We were on a guided tour today with Sunrise Tours…thank goodness for a bus so we could give our feet a day of rest. Check in time at the bus departure was 8.30am, which meant getting on the metro during rush hour!! Oh no!!
The Shinjuku metro stop has 4 million people passing through it every day and we were going through at the height of rush hour. We are just not used to dealing with this massive amount of people in at the U.S. Despite the huge crowds, these people are obviously used to it, and everyone is calm and amazingly polite. As soon as our metro arrives, everyone calmly entered the doors, but what we weren’t expecting was we start to feel the constant pressure up against our bodies as people start to jam into the cars to maximum capacity until you are smashed on all sides, like sardines packed in a can and there is no space on any side of you! Your face is inches away from a total strangers face. Yol and I started laughing hysterically at the rediculousness of our situation. As the train lunged forward to move, we thought we would fall down, but we were packed in so tightly, there was just no way you could fall. In America, it would have been a pick pocketer’s delight, and I’m pretty sure the person next to me had a samsung in his pocket and a set of keys. We finally came to a popular stop, and a massive wave of people started to exit the metro. I felt like I was going to be swept out the car door, along with the tide of departers. Chuck had to actually grab my arm so I wasn’t pulled out with the current. What a zoo! I can’t imagine that this is how they go to work every day.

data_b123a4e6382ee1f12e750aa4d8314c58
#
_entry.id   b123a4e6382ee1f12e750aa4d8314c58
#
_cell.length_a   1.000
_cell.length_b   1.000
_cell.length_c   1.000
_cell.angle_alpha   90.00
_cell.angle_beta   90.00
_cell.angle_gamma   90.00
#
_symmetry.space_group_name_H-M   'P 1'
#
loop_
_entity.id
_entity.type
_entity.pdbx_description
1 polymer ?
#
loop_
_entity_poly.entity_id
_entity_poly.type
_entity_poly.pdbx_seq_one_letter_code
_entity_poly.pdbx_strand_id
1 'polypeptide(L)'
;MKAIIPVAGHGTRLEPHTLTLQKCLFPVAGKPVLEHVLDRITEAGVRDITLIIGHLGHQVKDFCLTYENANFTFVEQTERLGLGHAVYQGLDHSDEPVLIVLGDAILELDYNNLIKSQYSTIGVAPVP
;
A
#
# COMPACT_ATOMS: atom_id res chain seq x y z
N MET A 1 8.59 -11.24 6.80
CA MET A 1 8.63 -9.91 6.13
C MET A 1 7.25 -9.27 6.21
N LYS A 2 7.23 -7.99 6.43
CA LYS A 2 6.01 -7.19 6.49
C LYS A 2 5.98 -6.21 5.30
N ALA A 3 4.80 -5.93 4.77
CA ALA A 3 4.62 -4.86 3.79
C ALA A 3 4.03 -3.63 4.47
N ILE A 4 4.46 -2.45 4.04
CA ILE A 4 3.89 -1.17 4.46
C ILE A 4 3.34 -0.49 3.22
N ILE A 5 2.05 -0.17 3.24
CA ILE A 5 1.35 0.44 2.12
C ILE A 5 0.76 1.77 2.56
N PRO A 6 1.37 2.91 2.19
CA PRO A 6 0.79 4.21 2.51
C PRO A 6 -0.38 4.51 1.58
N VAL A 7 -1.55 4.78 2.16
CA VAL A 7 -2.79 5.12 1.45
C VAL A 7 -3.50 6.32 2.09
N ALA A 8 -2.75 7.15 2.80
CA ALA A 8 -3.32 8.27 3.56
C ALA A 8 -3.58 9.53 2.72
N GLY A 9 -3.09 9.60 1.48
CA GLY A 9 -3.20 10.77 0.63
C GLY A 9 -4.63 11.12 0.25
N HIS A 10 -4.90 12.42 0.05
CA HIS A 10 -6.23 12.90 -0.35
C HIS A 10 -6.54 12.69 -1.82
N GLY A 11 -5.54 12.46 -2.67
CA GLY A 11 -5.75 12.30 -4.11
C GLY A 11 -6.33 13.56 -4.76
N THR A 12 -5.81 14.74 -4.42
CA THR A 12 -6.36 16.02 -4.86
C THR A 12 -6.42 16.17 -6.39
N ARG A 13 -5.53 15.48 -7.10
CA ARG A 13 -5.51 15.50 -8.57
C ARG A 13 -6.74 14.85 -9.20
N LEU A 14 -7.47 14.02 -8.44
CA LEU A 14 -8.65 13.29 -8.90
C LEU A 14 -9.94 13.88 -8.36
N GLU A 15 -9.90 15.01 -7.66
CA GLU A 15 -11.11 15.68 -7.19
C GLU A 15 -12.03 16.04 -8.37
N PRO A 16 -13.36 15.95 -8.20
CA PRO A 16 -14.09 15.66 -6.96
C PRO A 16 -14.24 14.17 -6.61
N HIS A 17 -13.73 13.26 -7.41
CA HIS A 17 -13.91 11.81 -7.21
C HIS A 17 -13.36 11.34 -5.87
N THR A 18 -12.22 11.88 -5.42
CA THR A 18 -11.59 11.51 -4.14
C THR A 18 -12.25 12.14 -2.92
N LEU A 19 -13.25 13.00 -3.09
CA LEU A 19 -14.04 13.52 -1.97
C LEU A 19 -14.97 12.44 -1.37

It was a two hour bus ride to Mt. Fuji…nice to get out into the open spaces, away from the city. The Japanese cherry blossom trees are native to Japan and they are everywhere along the countryside…lining the freeways, along the rivers, dispersed throughout the foliage all along our drive. It’s a beautiful sight.
When we arrived in Hakone, we had a traditional Japanese lunch, we transferred to a boat the a 15 minute ride across the lake, and then took an aerial tramway 7 minutes above sea level to finally see a spectacular view of Mt. Fuji. We saw some pretty awesome views of the mountain early in the morning, but as the day lingered on, by the time we reached the top, it was pretty hazy, and difficult to take great photos, but I did get a couple of good shots in the morning.
To get back to our hotel, we had our first taste of Japan’s bullet train. Since we were far away from town, there were no crowds at the station, and it was quiet as we waited on the platform. We felt a sudden rumbling and wondered it was, and before we knew it, at close to 225 miles per hour, a bullet train flew through the train station, and disappeared into the tunnel, just seeing a glimpse of it as it rocketed through the station. Holy mackerel, these things are lightening fast! We felt like the suction from the speed would have just pulled us right off the train platform!
Once inside, the trains are slick, immaculate, and looked like new. Amazing! We could certainly learn a few things from the Japanese when it comes to mass transit.